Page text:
Tuesday, May 1, 2007

How to find the skeleton?

Sometimes tunes just seem more complicated than they ought to be. I've been thinking lately about how it is that I 'simple down' tunes to digestible parts. The answer is: I don't have much of a clue. I leave out portions of the tune that are more ornamentation than the melody line, I think. Not intentionally, as much as an attempt to play what I can and let the rest wait. But, I'll try to show an example.

Billy in the Lowground is a tune in the key of C. The version that many people play is rather complicated. First, let's take a look at why this is so.

One thing is that it uses all 4 strings. When I was just starting out, I was most comfortable on the higher toned strings. By that I mean the high E string and the high A string. Gradually I got more and more comfortable and accurate on the D string, but the sense of dread (and the miserable accuracy rate) hung on when the melody when down to the G string. Tunes in the key of C often use the G string, so they make good practice if that's your weakness.

What helps? Golly gosh, I heard an Irish fiddler recently describe rotating the fiddle clockwise (for righties) to make those notes easier to catch. I can't say that I've tried that much, but hey, there are many ways to cook this goose. I tend to raise my bow elbow up for a better angle on the G string. And, much as I avoid doing scales, I bet there are lots of traditional violin teachers who would advise practicing your scales for getting over the G string hump.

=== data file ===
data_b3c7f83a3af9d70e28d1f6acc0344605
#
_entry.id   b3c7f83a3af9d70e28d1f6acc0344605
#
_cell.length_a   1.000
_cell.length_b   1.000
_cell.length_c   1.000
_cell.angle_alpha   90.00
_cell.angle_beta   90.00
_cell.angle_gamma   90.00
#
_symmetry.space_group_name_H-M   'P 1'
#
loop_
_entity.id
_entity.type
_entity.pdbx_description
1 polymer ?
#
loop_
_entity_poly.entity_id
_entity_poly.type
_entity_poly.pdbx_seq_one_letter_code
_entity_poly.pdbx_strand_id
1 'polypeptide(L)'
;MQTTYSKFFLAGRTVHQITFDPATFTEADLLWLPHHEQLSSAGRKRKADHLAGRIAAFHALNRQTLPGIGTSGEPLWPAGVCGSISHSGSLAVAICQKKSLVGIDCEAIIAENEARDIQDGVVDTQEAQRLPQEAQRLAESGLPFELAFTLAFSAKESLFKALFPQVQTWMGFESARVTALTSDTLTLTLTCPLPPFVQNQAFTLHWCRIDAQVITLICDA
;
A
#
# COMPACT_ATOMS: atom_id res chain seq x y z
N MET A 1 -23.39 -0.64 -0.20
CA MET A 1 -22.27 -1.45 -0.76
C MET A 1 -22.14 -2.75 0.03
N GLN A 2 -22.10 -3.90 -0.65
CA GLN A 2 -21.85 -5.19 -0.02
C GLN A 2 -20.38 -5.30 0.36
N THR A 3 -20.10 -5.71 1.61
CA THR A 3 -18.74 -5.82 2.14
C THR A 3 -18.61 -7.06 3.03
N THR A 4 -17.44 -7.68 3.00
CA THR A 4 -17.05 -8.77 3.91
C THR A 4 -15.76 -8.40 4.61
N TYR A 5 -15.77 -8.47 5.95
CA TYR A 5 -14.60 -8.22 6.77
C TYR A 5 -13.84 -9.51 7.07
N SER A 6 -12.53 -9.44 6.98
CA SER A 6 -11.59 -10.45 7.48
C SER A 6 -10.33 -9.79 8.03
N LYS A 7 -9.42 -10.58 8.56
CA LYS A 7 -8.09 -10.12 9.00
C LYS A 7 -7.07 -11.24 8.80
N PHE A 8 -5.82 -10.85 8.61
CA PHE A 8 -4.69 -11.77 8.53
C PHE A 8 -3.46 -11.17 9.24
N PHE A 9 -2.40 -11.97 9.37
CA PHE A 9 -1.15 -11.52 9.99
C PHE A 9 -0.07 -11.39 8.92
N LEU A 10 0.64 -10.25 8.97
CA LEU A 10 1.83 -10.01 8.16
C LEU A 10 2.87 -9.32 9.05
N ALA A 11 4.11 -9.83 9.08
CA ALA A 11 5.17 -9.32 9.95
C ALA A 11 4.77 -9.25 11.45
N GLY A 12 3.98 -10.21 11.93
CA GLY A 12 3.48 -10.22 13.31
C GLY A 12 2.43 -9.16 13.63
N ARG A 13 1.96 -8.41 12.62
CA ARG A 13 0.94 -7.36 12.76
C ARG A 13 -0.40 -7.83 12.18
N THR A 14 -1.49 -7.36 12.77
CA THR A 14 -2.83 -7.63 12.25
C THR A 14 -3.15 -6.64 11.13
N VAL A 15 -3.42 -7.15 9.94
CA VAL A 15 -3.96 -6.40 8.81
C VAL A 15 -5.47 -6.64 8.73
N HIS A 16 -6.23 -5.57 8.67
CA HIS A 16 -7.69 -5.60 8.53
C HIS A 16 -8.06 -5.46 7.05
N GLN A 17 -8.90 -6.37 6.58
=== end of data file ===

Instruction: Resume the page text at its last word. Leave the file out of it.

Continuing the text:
Another gripe of mine about tunes in the key of C is that my left hand gets a cramp. Now to keep things brief here, there's been tons written about ergonomics and healthy ways to play the fiddle. Now go forth and Google and Wiki to your heart's content about warming up, positioning the left hand, repetitive stress injury, and preventing fiddling cramps. I'm obviously no expert on that. Suffice it to say that I'd rather save the C tunes until I've warmed up on all other keys and a few shots of whatever's going around.

Now for the real meat of the matter. I recently learned John Morgan Salyer's version of Billy in the Lowground. Sweet. Sweet. Sweet. And, so much fun to play with a group of folks. It is much simpler and a bit different than the version that gives me such trouble. I learned it from some sweet folks at the Yarra Junction gathering outside of Melbourne, not from the original 1940's recording. You can hear the JMS version on the Digital Appalachian Library online.

Disregard the rest here. I no longer have podcasts online. It's a Mac thing. They just did away with the hosting product. Poof.  My most recent podcast has many different tempos as examples. Give it a listen. You might find a speed that fits you.

Here's what I suggest. Listen to both versions and notice what I leave out. The tune's still there and I'll work out the fancier parts over time. In the mean time, I've got enough notes to have fun jamming along. And, if you've been following my posts all along here, you'll know that all I care about is having fun. Accurate notes be durned, and ornamentation can get flushed until our skills improve through sheer perserverance and determination.

PS If you're new to blog navigation, my podcast links are on the right side of your screen and all of my older posts are further down the right side of the page, labeled 'Archives'.

Another PS I got my back-up bow and just in time. It's looking like my old bow has seen better days unless a compatible frog is found. Uh... that means now I need another back-up bow.

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